While creating an entire framework—with support from the National Science Foundation and industry gifts—has taken the better part of a decade, the techniques that underlie BLIS are remarkably simple. During a four-week massive open online course (MOOC) titled “LAFF-On Programming for High Performance,” we examine BLIS’s matrix-matrix multiplication to illustrate important issues in high-performance computing. This course, which is part of a series of MOOCs, attracts both novices and experts and lowers barriers for entry into the field — much like BLIS lowers barriers to porting BLAS-like operations to new environments and architectures.

BLIS continues to grow by rapidly incorporating support for emerging architectures and instruction sets—such as Intel® Advanced Vector Extensions 512, AMD EPYC, ARM Scalable Vector Extension, and IBM POWER10—and addressing dense linear algebra operations beyond the traditional BLAS interface. The simplicity of BLIS’s underlying techniques and concepts has enabled a myriad of improvements. However, the BLIS framework—as a concrete instantiation of these ideas—has begun to reach certain limits. Instead, alternative one-off instantiations of the BLIS concept have enabled efficient tensor contraction [6], machine learning primitives [11], and even operations that are relevant to biostatistics [1]. But is it necessary to look beyond BLIS to address these exciting problems? We believe that the answer is “no” — or rather, the next great adventure for BLIS is to make it so.

1AMD selected BLIS as the foundation for its hardware-optimized BLAS library circa 2015.

This article is based on Robert van de Geijn’s invited talk at the 2020 SIAM Conference on Parallel Processing for Scientific Computing, which took place in Seattle, Wash., last year. Van de Geijn, Van Zee, and others received the 2020 SIAM Activity Group on Supercomputing Best Paper Prize for their paper on the BLIS framework [9]. Van de Geijn’s presentation is available on SIAM’s YouTube channel.

[1] Alachiotis, N., Popovici, D.T., & Low, T.M. (2016). Efficient computation of linkage disequilibria as dense linear algebra operations. In 2016 IEEE International Parallel and Distributed Processing Symposium Workshops (pp. 418-427). Chicago, IL: IEEE.
[2] Bilmes, J., Asanović, K., Chin, C.-W., & Demmel, J. (1997). Optimizing matrix multiply using PHiPAC: A portable, high-performance, ANSI C coding methodology. In U. Banerjee (Ed.), ACM international conference on supercomputing 25th anniversary volume (pp. 253-260). Association for Computing Machinery.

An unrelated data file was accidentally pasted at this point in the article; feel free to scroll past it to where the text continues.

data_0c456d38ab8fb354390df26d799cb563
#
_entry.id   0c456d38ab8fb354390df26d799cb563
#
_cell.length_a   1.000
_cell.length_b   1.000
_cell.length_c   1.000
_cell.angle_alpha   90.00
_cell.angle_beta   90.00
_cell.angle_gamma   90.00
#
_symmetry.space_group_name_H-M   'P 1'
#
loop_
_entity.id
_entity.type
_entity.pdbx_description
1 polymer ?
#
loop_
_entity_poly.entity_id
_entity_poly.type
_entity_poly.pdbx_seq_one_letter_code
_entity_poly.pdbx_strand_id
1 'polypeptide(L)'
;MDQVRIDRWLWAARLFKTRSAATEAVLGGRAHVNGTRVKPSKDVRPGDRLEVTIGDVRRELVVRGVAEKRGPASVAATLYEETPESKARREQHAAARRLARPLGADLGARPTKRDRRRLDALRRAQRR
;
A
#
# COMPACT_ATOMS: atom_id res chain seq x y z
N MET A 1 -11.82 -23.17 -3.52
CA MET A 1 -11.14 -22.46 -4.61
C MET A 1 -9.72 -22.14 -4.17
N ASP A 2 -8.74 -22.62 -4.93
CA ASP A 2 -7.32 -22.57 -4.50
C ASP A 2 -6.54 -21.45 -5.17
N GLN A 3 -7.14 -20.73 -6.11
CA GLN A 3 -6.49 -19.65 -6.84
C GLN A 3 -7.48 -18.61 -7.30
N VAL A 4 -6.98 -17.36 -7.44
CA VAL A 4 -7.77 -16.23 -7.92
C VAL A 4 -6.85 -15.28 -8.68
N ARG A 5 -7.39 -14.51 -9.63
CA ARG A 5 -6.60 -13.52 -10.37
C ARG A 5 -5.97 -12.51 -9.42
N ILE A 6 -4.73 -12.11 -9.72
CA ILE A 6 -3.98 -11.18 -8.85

[3] Goto, K., & van de Geijn, R. (2008). Anatomy of high-performance matrix multiplication. ACM Trans. Math. Soft., 34(3), 12.
[4] Huang, J., Smith, T.M., Henry, G.M., & van de Geijn, R.A. (2016). Strassen’s algorithm reloaded. In SC’16: Proceedings of the international conference for high performance computing, networking, storage, and analysis (pp. 690-701). Salt Lake City, UT: IEEE.
[5] Low, T.M., Igual, F.D., Smith, T.M., & Quintana-Orti, E.S. (2016). Analytical modeling is enough for high-performance BLIS. ACM Trans. Math. Softw., 43(2), 12.
[6] Matthews, D.A. (2018). High-performance tensor contraction without transposition. SIAM J. Sci. Comput., 40(1), C1-C24.
[7] Van Zee, F.G., & Smith, T.M. (2017). Implementing high-performance complex matrix multiplication via the 3m and 4m methods. ACM Trans. Math. Soft., 44(1), 7.
[8] Van Zee, F.G., Parikh, D.N., & van de Geijn, R.A. (2021). Supporting mixed-domain mixed-precision matrix multiplication within the BLIS framework. ACM Trans. Math. Softw. To be published.
[9] Van Zee, F.G., Smith, T.M., Marker, B., Low, T.M., van de Geijn, R.A., Igual, F.D., Smelyanskiy, M., Zhang, X., Kistler, M., Austel, V., Gunnels, J.A., & Killough, L. (2016). The BLIS framework: Experiments in portability. ACM Trans. Math. Softw., 42(2), 12. 
[10] Whaley, R.C., Petitet, A., & Dongarra, J.J. (2001). Automated empirical optimizations of software and the ATLAS project. Para. Comput., 27(1-2), 3-35.
[11] Yu, C.D., Huang, J., Austin, W., Xiao, B., & Biros, G. (2015). Performance optimization for the k-nearest neighbors kernel on x86 architectures. In SC’15: Proceedings of the international conference for high performance computing, networking, storage, and analysis (pp. 1-12). New York, NY: Association for Computing Machinery.

Field Van Zee, the chief architect of BLIS, is a research scientist at the Oden Institute for Computational Engineering and Sciences at The University of Texas at Austin. Robert van de Geijn and Maggie Myers are faculty members at UT Austin and are affiliated with the Department of Computer Science, the Department of Statistics and Data Sciences, and the Oden Institute. Devangi Parikh is an assistant professor of instruction in the Department of Computer Science at UT Austin. Devin Matthews is an assistant professor of chemistry at Southern Methodist University who specializes in high-performance computing in the context of molecular structure and spectroscopy.